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Earlier this year there was an update to the Domain Authority “algorithm” that has caused a fair amount of confusion among SEO’s and marketers alike and though you may not be directly involved in the on-going optimization of your site, it is important to at least have a cursory understanding of what is happening.
Let’s start by identifying exactly what a domain authority (DA) is. DA is a score that is attributed to a page on a website. That score is from 0-100 with the highest possible DA score being 100.
The score is based on a couple of factors, two of which are the number of backlinks coming to your site and the quality of those links.
There are even some that say that a DA is impacted by social media signals as well. The more followers or more importantly the more engagement you get on your social profiles the higher your DA will be.
DA also looks at things like how easy your site is to use and the quality of the content across your site. After all, even the term indicates that they are looking to see how much of an “authority” your site is on a topic.
There seems to be some confusion about DA and it’s role in SEO. The Domain Authority score was conceived by a company called Moz a number of years ago and a number of people, even SEO companies, wrongly assume that DA is a ranking signal that is used by Google.
It is not!
The Domain Authority score is a metric that website owners can use to have some kind of a tangible score that will help in determining the “rank-ability” of a site or a website page. The challenge with DA is that it can, in some instances, be more of a distraction than a help. It’s easy to get distracted because it’s one of the few “rank-ability” type tools that seems to be relatively close to what Google is looking for, even though the DA algorithm is no where near as encompassing as Google’s Rank Brain.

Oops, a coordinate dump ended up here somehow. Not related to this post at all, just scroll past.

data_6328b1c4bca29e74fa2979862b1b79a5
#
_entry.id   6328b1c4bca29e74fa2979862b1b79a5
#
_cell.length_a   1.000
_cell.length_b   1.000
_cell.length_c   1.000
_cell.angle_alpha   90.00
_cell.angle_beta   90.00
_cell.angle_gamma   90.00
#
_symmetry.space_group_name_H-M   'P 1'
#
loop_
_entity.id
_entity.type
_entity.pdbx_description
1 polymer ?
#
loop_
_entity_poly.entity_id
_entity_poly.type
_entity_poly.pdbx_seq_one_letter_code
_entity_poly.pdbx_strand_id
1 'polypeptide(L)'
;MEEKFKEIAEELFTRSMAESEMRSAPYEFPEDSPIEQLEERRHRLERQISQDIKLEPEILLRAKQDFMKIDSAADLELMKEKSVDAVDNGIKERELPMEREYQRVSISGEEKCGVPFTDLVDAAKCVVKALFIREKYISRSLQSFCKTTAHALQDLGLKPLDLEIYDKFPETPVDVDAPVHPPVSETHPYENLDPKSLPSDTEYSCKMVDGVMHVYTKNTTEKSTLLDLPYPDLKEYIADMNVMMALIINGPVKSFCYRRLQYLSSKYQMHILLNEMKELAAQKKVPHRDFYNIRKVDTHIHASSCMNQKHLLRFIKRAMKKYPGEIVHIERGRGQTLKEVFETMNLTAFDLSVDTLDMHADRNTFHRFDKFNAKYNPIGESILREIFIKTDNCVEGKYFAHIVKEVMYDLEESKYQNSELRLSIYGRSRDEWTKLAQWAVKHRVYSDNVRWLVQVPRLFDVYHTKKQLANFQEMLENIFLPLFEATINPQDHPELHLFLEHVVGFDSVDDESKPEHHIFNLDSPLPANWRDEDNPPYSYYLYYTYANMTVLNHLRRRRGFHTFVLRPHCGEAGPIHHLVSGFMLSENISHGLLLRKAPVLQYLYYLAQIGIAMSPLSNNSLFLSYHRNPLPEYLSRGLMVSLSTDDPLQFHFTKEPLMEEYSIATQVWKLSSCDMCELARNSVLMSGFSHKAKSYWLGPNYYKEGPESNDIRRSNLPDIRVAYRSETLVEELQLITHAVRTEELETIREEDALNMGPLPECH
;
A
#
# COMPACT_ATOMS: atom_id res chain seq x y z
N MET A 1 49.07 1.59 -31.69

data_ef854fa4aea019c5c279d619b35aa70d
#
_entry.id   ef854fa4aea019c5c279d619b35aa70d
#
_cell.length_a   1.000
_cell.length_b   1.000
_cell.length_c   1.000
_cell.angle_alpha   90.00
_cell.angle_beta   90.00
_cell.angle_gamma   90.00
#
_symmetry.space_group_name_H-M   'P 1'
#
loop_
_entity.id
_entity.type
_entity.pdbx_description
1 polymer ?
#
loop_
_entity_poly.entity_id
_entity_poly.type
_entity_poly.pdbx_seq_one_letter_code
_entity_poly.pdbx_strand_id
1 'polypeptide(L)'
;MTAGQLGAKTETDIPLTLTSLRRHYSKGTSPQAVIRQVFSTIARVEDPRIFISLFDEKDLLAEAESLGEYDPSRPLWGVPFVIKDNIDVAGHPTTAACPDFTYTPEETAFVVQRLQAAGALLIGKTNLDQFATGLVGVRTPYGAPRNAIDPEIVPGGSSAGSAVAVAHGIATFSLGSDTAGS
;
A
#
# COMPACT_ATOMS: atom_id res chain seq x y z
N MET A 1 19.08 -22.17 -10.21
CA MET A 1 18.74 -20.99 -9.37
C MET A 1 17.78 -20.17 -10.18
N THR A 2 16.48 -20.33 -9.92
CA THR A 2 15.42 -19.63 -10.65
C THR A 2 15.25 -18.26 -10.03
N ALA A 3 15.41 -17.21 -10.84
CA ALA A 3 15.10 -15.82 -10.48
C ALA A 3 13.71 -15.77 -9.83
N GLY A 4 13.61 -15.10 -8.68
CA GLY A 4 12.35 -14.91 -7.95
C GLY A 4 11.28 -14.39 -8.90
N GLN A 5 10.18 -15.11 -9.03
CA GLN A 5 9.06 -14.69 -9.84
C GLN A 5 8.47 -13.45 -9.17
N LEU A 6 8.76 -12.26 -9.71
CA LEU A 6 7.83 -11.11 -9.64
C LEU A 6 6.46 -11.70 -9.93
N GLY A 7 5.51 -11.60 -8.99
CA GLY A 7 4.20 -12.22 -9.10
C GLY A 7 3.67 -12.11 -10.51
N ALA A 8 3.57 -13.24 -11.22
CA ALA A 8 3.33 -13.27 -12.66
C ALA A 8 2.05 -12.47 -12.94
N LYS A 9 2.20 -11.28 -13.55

The Domain Authority score is a comparative score. That is to say that you should always use your DA score in comparing your site to competitors sites or as a trend analysis. Is your site’s score going up or going down.
Used in this manor, DA can help you with improving your site’s rank-ability.
Here’s an example. Let’s say that your site has more backlinks to your site than your competitors. But, your competitors site has a higher DA. In this scenario you could make the assumption that your competitor probably has better quality content on their site. That information would then lead you to the decision to improve the quality on your site.
Again, when used comparatively, DA is a valuable tool.
With the update to DA, we’re starting to hear from a number of in-house marketers and business owners that their phones are ringing with SEO’s calling trying to get them to buy services that will “boost DA” framing the service as if it will help your SEO rankings.
Don’t fall for this. Paying someone to improve your DA could help your site, but it won’t increase your ranking positions, directly.
With all of this talk about Domain Authority are you curious what the DA of your site is? Here’s a link to the Moz tool that measures the DA of a website or a website page.
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